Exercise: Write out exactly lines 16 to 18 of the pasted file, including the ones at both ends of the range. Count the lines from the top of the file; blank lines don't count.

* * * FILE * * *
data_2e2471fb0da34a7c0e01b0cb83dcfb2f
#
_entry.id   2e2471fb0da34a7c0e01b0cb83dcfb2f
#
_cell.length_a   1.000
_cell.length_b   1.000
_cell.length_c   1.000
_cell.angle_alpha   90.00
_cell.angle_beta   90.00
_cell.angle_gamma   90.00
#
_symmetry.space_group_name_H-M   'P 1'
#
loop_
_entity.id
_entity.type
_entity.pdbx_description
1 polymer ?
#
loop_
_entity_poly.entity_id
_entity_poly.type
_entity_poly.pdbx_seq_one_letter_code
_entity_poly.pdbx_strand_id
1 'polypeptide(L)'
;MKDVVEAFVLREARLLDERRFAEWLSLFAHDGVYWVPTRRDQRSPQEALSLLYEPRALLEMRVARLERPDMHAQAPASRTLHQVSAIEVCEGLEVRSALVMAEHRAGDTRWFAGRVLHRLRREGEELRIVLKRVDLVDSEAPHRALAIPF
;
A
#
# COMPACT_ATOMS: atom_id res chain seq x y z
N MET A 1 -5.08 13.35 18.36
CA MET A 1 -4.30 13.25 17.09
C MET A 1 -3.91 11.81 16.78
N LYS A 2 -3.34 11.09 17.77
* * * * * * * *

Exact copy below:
_entity.type
_entity.pdbx_description
1 polymer ?